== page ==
SANTO DOMINGO — Former US president Bill Clinton called Wednesday for an "objective" recount in disputed Haiti elections, saying a transparently fair result was imperative for the quake-hit nation's recovery.
"They have agreed I think, the (electoral) commission, to have a second look at the votes with objective and informed observers," Clinton said after co-chairing a meeting on Haiti reconstruction.
"I think that course may offer the best opportunity for the people of Haiti to accept the result," he told journalists in Santo Domingo, in the neighboring Dominican Republic, adding: "We need an objective view of this count."
Clinton agreed a greater international presence was needed to monitor subsequent tallies so the Haitian people could trust the results and the world would be able to carry on supporting the government in rebuilding the nation.
"It makes it a lot easier for me to do what I do," he said.
"It makes it easier for me to go get the donors to honor their commitments, and far more importantly for Haiti over the long run, it makes it easier for me to get new investors to come in and people to work and create a new economy."
Clinton, who was the United Nations envoy to Haiti even before a devastating earthquake 11 months ago that killed 250,000 people, has been chairing regular board meetings of the Interim Haiti Recovery Commission (IHRC).
The board -- half Haitian, half foreign -- was set up following the earthquake to oversee the massive reconstruction effort to be funded by 10 billion dollars in long term pledges by the international community.
The recovery has been made harder by an ongoing cholera epidemic and the political uncertainty since November 28 polls that President Rene Preval is accused of rigging in favor of a handpicked ruling party successor.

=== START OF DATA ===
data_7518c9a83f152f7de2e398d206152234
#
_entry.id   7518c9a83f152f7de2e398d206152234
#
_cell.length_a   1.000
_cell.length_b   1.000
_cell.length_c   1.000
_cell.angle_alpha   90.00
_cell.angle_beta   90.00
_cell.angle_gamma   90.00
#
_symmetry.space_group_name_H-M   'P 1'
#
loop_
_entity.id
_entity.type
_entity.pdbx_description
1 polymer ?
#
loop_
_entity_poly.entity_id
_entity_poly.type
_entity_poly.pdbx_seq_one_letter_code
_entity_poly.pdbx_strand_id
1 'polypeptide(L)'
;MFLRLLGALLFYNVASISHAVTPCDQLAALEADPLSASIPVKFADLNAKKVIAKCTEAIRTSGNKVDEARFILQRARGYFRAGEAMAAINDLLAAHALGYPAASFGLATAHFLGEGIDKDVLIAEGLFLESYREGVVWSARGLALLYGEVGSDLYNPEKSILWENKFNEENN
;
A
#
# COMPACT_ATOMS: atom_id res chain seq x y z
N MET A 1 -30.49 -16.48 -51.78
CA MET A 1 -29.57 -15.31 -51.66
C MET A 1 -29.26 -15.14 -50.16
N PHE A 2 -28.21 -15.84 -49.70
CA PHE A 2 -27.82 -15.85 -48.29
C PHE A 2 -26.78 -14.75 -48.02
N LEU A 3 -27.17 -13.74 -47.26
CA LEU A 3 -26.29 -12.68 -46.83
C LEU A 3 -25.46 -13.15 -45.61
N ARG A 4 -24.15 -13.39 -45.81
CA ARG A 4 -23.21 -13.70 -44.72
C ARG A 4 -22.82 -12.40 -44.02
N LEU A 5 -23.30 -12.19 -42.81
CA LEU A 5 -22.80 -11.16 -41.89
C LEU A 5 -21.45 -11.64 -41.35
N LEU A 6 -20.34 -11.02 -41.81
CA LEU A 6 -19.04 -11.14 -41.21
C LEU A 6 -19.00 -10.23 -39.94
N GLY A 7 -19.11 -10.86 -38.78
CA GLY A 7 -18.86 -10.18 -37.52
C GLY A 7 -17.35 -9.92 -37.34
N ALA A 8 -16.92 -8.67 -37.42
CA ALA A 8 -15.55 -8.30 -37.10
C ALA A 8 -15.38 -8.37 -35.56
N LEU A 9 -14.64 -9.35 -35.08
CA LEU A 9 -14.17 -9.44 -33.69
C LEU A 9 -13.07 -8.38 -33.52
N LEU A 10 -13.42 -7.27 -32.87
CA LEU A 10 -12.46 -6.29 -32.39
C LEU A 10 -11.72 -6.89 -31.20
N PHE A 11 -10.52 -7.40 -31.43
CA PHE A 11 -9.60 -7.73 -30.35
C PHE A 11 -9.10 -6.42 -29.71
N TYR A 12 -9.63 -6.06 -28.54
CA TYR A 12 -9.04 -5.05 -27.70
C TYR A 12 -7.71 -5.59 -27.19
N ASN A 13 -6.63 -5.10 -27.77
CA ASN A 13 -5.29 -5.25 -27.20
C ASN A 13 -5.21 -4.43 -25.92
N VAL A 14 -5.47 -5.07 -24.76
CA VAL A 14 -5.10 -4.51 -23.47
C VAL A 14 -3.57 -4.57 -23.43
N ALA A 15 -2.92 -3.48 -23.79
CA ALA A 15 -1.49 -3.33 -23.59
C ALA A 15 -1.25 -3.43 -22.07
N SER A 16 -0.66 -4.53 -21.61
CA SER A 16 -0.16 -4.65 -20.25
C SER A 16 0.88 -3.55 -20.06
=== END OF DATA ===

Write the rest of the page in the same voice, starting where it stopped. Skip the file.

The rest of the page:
Days of deadly street protests erupted when official results last week showed popular singer Michel Martelly, 49, losing out on a place in the January 16 run-off to Preval protege Jude Celestin by less than 7,000 votes.
There were widespread allegations of fraud on a chaotic election day in which thousands of quake survivors and slum dwellers either couldn't get the necessary papers to vote or weren't on the register.
The electoral commission plans a recount of tally sheets in the presence of the three main candidates, but Martelly and Mirlande Manigat -- a 70-year-old former first lady who topped the poll -- are refusing to be part of it.
Clinton alluded back to election setbacks in his own stellar political career as he suggested whoever loses the race to Haiti's ruined presidential palace should own up and accept it so the country can move on and progress.
"In the end I won a lot of elections but I lost two, and the two I lost I knew I had lost fair and square," the 64-year-old, two-term president said. "It hurt! I hated it! But I did, I got beat, and I had to live with it.
"It's important for the people of Haiti to feel good about where they are coming on the first anniversary of the earthquake, and its important so that the world keeps pulling for Haiti and keeps helping."
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